- The sense test – does the e-mail subject make sense based on who is sending the e-mail? Would you expect this type of attachment from this person?
- The virus test – does this e-mail contain a virus? To determine this, you need to install and use an anti-virus program.
Purchasing and Installing Programs
Apply these practices when you select software for your home computer.
- Learn as much as you can about the product and what it does before you purchase it.
- Understand the refund/return policy before you make your purchase.
- Buy from a local store that you already know or a national chain with an established reputation.
Keep Your System Up to Date
Most software vendors provide free patches to fix problems in their products. You can usually download these patches from the vendor’s Web site. When you purchase a program, it’s a good idea to find out how the vendor provides customer support.
Backups: How Important?
It is a good practice to back up important files and folders on your computer. To back up files, you can make copies onto media that you can safely store elsewhere, such as CDs or floppy discs.
For more information on home computer security, visit http://www.cert.org/.*
What Is Identity Theft?
Identity theft happens when your personal information, typically your Social Security number (SSN), is stolen and used to commit fraud or theft. The thief can use this information to rent apartments, buy cell phones, drain your bank account or obtain loans and credit cards. In worst-case scenarios, thieves can even hold a job or commit a crime using your identification. According to the Federal Trade Commission (FTC), identity theft affects nearly 400,000 people in the US each year. A person whose identity has been stolen can spend months or years•and thousands of dollars•to clean up the mess made of their good name or credit record. For more information about Identity Theft, please visit the FTC Web site at www.consumer.gov/idtheft.*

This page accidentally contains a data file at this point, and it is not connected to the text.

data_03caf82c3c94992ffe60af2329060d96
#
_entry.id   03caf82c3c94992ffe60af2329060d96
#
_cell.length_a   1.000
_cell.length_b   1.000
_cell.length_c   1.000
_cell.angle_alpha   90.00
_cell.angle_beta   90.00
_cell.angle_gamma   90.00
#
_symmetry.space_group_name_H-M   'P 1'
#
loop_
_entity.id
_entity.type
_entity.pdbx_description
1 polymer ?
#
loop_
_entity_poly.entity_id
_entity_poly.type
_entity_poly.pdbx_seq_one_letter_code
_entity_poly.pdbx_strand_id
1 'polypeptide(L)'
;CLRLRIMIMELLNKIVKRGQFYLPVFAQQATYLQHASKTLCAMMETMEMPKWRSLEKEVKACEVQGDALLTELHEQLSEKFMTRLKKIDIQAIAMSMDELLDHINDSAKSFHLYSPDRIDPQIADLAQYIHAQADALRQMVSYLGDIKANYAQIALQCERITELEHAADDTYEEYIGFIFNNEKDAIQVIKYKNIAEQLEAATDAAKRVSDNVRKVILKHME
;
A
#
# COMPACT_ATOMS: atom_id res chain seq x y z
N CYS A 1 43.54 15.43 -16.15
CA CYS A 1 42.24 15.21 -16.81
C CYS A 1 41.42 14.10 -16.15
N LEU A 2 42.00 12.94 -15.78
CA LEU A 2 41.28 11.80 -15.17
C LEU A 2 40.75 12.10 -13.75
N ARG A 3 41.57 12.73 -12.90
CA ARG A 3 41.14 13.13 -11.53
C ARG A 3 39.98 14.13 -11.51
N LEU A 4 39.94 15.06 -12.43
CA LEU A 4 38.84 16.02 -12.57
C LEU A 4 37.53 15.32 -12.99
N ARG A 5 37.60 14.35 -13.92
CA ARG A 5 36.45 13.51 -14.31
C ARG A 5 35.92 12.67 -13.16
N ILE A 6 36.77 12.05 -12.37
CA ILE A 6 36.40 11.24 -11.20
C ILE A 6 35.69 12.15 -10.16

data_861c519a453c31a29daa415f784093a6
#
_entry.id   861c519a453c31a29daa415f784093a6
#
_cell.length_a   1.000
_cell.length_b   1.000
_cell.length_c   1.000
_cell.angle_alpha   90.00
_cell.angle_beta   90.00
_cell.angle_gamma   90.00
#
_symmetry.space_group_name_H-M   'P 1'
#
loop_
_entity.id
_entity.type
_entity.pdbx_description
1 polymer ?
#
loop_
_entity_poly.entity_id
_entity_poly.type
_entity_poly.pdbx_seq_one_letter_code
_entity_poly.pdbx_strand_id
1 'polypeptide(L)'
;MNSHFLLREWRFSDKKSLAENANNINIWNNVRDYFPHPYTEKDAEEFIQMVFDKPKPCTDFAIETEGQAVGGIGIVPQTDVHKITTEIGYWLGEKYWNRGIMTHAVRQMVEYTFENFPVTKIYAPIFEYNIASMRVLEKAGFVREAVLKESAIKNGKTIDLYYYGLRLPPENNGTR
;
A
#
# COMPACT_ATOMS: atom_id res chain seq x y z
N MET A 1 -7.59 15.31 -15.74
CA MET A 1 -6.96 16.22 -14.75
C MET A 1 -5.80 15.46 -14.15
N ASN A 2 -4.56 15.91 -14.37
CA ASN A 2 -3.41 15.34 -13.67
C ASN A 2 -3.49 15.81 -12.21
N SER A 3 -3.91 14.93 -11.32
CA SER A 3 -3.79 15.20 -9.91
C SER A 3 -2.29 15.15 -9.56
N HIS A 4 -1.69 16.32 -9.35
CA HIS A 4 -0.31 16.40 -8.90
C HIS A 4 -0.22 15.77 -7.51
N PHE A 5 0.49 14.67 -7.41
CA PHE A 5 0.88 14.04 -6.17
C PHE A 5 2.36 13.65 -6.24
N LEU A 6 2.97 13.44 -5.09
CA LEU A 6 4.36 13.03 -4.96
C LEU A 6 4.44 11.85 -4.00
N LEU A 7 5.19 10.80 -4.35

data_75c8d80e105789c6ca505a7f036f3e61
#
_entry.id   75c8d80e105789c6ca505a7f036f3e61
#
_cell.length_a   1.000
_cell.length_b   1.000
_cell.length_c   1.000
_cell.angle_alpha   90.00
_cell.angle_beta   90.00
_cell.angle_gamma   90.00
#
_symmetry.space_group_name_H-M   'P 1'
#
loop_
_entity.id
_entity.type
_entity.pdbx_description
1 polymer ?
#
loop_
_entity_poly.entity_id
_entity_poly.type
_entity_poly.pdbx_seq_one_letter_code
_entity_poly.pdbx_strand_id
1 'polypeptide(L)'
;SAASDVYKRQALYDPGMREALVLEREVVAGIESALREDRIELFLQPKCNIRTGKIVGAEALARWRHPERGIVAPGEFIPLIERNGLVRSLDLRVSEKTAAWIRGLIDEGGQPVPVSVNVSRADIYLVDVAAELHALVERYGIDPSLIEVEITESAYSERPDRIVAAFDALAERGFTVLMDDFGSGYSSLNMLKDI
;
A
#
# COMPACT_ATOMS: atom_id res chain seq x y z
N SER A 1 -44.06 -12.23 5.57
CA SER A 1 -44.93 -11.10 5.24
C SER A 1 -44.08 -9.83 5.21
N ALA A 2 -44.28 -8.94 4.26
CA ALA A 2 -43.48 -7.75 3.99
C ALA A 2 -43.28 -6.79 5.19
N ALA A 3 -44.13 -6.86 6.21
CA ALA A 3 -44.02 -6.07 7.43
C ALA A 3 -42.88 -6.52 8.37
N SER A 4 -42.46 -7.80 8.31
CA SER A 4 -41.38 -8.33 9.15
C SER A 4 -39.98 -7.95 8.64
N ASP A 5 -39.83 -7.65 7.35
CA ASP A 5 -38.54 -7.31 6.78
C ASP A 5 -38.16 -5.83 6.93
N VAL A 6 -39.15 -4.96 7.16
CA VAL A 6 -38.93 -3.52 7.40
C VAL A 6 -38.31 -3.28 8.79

How Can It Happen?
Identity thieves have high- and low-tech ways of stealing your personal information. They can search through your trash or hack into your personal computer. The following are just a few examples of items identity thieves look for:
- Your wallet or purse•containing ID, credit cards, debit cards
- Bank statements or receipts
- Mail•credit card statements, checks, tax information, pre-approved credit card offers, etc.
- Personal information from your home or home computer
- Files from offices where you are a customer, employee, patient or student
Minimize Your Risk
Now that you are aware of identity theft and how it occurs, these steps can lower the chance that it will happen to you.
- Order a copy of your credit report. Make sure it’s accurate and includes only the activities you’ve authorized. Do this at least once a year to catch mistakes and fraud before they wreak havoc on your personal finances.
- Guard passwords and PINs that allow you to access your credit card, financial and phone accounts•and avoid using easily available information such as your mother’s maiden name, your birth date, the last four digits of your SSN or your phone number.
- Secure personal information in your home. Remove your new mail from the mailbox promptly and send outgoing mail from the post office or other secure mail boxes. Tear or shred your charge receipts, copies of credit applications, physician statements, checks and bank statements. Where available, arrange to receive your account statements online instead of on paper. Where available, arrange to receive your account statements online instead of on paper.
- Review your account statements on a regular basis, and use online or phone balance and transaction review features. These are among the best ways to watch for fraudulent activity on all of your financial accounts.
- Find out who has access to your personal information at work and verify that records are kept in a secure location.
- Don’t carry your SSN card•leave it in a secure place.